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Macintosh Terminal Pocket Guide by Daniel J. Barrett

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Name

find — stdin  stdout  - file  -- opt  --help  --version

Synopsis

find [directories] [expression]

The find command searches one or more directories (and their subdirectories recursively) for files matching certain criteria. It is very powerful, with over 50 options and, unfortunately, a rather unusual syntax. Here are some simple examples that search the entire filesystem from the root directory:

Find a particular file named myfile:

find / -type f -name myfile -print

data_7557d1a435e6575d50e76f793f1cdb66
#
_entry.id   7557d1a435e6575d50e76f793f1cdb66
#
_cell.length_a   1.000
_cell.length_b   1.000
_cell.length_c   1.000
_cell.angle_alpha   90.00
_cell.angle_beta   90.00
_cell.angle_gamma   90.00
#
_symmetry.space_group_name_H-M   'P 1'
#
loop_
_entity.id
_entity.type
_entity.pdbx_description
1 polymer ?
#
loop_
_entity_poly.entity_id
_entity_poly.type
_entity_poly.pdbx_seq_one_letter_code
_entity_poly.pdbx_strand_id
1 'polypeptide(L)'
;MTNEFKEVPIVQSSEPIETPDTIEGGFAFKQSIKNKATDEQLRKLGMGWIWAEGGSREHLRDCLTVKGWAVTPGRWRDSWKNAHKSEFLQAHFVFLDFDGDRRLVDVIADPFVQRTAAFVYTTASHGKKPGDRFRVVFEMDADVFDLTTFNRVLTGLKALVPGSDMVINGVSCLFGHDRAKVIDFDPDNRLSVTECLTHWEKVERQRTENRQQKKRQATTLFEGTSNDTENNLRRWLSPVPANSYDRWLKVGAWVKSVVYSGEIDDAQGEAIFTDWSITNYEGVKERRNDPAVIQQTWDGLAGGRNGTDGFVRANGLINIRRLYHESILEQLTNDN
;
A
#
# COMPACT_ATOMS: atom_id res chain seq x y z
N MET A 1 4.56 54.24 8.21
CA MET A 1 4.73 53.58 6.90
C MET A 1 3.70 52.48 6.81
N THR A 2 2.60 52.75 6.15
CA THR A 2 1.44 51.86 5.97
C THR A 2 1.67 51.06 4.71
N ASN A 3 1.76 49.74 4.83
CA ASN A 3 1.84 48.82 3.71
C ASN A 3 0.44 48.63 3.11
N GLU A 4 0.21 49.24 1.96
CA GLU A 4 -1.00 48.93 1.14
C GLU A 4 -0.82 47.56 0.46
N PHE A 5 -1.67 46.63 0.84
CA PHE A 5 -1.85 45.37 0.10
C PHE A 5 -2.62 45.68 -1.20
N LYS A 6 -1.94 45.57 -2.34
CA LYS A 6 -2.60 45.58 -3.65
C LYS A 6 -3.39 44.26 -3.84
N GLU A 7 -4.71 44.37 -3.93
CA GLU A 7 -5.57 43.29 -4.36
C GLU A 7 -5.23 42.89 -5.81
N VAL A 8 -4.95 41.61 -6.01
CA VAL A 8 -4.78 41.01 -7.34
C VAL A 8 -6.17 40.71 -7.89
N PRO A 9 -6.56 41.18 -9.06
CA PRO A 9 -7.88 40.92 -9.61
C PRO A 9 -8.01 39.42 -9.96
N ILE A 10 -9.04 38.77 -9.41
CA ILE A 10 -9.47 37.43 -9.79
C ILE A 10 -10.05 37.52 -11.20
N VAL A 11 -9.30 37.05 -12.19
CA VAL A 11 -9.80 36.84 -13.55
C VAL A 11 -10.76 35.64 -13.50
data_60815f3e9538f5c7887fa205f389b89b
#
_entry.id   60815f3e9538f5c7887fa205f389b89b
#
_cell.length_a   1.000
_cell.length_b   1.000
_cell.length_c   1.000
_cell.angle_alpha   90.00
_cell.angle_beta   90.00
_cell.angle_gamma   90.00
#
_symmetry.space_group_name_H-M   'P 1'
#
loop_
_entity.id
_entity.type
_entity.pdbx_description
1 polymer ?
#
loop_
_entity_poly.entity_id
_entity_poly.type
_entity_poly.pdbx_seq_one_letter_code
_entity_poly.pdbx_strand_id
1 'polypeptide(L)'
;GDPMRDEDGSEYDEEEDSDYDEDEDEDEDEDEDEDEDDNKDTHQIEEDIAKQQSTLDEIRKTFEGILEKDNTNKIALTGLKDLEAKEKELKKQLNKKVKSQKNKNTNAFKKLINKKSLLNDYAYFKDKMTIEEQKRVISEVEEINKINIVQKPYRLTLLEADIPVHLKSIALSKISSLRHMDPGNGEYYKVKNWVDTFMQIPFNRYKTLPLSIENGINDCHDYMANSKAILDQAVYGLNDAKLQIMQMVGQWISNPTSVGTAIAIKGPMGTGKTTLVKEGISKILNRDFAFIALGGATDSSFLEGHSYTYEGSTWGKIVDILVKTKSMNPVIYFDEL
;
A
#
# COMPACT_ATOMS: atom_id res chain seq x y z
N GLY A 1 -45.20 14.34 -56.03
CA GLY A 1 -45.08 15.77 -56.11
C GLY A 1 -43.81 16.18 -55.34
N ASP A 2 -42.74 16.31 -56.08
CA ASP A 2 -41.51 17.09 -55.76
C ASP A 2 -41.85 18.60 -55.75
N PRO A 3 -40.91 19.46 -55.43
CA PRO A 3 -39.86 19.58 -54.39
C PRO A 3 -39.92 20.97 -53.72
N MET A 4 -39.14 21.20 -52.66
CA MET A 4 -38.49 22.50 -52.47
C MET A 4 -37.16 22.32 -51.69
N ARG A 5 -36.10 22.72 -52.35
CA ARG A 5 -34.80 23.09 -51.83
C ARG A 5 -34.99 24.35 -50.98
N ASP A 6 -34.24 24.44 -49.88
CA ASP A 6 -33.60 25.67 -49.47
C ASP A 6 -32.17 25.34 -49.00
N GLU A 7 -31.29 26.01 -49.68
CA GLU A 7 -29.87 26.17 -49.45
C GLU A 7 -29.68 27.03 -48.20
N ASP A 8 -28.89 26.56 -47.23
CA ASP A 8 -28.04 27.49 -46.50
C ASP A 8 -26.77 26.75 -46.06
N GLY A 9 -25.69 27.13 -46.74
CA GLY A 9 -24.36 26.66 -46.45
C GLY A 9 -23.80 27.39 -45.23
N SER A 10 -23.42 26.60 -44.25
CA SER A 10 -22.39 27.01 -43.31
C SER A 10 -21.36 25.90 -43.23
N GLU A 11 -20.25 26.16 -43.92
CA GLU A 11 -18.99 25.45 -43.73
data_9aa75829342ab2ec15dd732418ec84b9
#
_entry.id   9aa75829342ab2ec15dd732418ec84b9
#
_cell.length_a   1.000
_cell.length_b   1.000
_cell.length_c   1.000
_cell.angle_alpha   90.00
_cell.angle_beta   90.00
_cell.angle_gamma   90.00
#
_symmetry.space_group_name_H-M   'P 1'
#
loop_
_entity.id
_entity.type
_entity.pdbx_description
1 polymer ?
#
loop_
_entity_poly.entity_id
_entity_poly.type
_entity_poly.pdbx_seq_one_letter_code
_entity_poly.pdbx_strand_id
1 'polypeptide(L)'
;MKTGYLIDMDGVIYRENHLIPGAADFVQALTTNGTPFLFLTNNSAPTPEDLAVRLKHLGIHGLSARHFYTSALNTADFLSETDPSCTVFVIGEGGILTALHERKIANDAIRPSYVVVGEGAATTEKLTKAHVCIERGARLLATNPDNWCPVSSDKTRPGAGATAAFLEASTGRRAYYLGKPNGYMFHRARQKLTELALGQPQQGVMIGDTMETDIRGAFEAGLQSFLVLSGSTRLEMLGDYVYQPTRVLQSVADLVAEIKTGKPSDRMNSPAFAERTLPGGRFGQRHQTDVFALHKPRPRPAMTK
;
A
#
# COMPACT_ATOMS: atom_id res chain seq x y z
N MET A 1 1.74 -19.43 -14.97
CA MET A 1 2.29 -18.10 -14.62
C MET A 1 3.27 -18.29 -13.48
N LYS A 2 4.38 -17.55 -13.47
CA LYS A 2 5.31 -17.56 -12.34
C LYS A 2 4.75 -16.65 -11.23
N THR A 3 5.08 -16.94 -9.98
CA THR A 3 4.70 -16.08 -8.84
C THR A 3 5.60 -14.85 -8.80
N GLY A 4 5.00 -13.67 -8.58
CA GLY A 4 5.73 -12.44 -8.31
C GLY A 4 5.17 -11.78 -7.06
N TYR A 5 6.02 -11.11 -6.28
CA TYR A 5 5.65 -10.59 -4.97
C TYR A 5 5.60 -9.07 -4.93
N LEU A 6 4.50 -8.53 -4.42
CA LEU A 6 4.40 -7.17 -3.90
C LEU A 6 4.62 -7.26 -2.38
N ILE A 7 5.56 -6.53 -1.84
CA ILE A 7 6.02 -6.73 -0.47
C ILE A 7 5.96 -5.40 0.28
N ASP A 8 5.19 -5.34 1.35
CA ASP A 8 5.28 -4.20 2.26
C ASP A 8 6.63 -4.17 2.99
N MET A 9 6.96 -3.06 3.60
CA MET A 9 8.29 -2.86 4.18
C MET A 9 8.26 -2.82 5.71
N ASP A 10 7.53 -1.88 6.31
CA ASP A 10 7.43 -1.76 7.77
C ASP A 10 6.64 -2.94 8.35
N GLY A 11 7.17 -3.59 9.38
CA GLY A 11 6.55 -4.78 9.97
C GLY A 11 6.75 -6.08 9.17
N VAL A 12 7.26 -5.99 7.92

Print all directory names:

find / -type d -print

Print filenames ending in “.txt” (notice how the wildcard is escaped so the shell ignores it):

find / -type f -name \*.txt -print

Useful options

-name pattern

-path pattern

-lname pattern

The name (-name), pathname (-path), or symbolic link target (-lname) of the desired file must match this shell pattern, which may include shell wildcards *, ?, and []. (You must escape the wildcards, however, so they are ignored by the shell and passed literally to find.) Paths are relative to the directory tree being searched.

-iname pattern

-ipath pattern

-ilname pattern

The -iname, -ipath and -ilname options are the same as -name, -path, and -lname, respectively, but are case-insensitive. (Even though the OS X filesystem is case-insensitive, the find command is case-sensitive when it matches filenames.)

-regex regexp

The path (relative to the directory tree being searched) must match the given regular expression.

-type t

Locate only files of type t. This includes plain files (f), directories ...

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